Later we had a frozen coconut balloon, which was coconut milk frozen to the inside of a balloon, then the balloon peeled off.
Canned food, frozen food, and then 10 years later you get the “I hate to cook” book.
Hundreds of white nationalists like myself have had our pages and profiles deleted, disabled, or frozen.
The context of “Let It Go” is this: Elsa, the heroine of frozen, is able to turn anything to ice with the touch of her hand.
Guided by a people smuggler, they crossed a frozen river that separated the two countries.
But Wilfrid's attention was frozen by the sight of Vittoria's lover.
After he had passed them his vessel was frozen in on the 20th/9th September.
The circulation was kept up and on the third day the whole mass was frozen.
Winter will soon be coming on and the sea about Greenland will be frozen.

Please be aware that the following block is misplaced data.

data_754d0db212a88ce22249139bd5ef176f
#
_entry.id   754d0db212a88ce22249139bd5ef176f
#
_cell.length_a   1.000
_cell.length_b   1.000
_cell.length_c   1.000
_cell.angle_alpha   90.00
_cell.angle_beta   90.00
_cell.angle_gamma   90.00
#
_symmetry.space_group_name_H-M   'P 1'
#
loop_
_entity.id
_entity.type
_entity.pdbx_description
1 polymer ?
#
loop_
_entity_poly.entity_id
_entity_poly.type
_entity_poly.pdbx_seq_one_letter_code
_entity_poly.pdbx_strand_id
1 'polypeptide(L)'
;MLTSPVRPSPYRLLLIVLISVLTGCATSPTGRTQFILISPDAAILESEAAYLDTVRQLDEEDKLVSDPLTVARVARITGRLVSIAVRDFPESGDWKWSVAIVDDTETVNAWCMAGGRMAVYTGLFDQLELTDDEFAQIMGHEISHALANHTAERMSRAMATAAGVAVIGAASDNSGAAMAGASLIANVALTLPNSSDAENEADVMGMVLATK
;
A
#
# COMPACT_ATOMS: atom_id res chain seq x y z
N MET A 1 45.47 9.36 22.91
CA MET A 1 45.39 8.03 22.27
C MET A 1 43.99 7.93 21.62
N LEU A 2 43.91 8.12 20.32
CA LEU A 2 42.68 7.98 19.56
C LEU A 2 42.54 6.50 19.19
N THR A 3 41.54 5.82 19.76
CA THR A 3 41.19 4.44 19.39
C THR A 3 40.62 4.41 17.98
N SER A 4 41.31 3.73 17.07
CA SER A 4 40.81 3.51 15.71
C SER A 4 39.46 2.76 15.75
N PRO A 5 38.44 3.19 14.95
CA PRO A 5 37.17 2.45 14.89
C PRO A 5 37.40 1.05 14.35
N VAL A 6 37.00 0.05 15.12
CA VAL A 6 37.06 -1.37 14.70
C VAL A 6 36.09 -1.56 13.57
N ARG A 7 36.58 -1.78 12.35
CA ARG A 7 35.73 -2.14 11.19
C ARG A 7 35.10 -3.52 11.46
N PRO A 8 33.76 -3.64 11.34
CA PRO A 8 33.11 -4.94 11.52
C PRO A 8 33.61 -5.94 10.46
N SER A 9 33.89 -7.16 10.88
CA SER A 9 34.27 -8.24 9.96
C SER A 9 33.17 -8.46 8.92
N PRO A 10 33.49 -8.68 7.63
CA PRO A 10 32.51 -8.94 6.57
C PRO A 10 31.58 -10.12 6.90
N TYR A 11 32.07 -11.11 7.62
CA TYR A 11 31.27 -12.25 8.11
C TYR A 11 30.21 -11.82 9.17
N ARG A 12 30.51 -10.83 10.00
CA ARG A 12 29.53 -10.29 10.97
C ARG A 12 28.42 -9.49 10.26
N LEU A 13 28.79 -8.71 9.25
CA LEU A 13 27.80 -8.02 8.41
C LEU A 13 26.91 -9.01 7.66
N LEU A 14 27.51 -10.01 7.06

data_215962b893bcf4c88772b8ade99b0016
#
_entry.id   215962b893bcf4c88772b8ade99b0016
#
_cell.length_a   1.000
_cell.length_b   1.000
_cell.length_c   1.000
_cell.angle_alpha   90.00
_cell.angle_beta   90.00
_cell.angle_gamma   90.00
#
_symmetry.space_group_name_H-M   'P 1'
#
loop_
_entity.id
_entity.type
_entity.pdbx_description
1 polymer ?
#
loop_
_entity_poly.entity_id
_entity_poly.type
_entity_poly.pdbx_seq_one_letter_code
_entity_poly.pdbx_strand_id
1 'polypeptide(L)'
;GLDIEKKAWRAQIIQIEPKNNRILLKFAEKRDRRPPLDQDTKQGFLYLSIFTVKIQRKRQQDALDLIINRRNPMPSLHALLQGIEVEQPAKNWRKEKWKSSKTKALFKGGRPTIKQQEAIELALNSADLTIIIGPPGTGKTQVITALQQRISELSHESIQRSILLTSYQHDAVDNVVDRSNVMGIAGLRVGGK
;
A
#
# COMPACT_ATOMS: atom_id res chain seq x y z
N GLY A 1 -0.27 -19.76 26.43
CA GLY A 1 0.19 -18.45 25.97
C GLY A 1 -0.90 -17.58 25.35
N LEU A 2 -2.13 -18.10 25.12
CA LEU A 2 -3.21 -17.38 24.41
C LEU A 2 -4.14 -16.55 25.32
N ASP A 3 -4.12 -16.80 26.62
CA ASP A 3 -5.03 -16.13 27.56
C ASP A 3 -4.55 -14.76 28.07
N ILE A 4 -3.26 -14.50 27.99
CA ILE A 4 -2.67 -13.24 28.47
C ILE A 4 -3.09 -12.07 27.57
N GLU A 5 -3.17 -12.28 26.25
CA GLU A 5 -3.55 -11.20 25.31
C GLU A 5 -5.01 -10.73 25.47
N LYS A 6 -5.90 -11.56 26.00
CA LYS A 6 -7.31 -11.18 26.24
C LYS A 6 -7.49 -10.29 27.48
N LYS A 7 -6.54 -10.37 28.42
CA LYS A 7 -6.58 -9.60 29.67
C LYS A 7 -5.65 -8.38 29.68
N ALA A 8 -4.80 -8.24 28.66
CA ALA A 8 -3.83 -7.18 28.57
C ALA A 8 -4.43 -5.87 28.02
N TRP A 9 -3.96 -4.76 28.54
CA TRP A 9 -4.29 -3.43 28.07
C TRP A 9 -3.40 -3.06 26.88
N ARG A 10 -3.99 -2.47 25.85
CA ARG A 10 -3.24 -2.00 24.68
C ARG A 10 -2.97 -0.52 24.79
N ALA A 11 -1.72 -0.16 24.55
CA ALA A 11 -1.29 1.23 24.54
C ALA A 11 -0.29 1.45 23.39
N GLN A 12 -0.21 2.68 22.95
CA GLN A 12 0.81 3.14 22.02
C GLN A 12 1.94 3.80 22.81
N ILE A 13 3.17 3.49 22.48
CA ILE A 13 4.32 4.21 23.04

Now, as then, she felt no disposition to weep or lament; the fountains of her heart were frozen, and she was numb with pain.
mid-14c., past participle adjective from freeze (v.). Figurative use is from 1570s. Of assets, bank accounts, etc., from 1922.
Old English freosan "turn to ice" (class II strong verb; past tense freas, past participle froren), from Proto-Germanic *freusanan (cf. Old Norse frjosa, Old High German friosan, German frieren "to freeze," Gothic frius "frost"), from Proto-Germanic *freus-, equivalent to PIE root *preus- "to freeze," also "to burn" (cf. Sanskrit prusva, Latin pruina "hoarfrost," Welsh rhew "frost," Sanskrit prustah "burnt," Albanian prus "burning coals," Latin pruna "a live coal").
Transitive sense first recorded 14c., figurative sense c.1400. Meaning "become rigid or motionless" attested by 1720. Sense of "fix at a certain level, make non-transactable" is 1922. Freeze frame is from 1960, originally "a briefly Frozen Shot after the Jingle to allow ample time for Change over at the end of a T.V. 'Commercial.' " ["ABC of Film & TV," 1960].
c.1400, from freeze (v.).
v. froze (frōz), fro·zen (frō'zən), freez·ing, freez·es
To pass from the liquid to the solid state by loss of heat.
To make or become congealed, stiffened, or hardened by exposure to cold.
A stopping of change, esp in various monetary matters: a freeze on profits/ nuclear freeze (1930s+)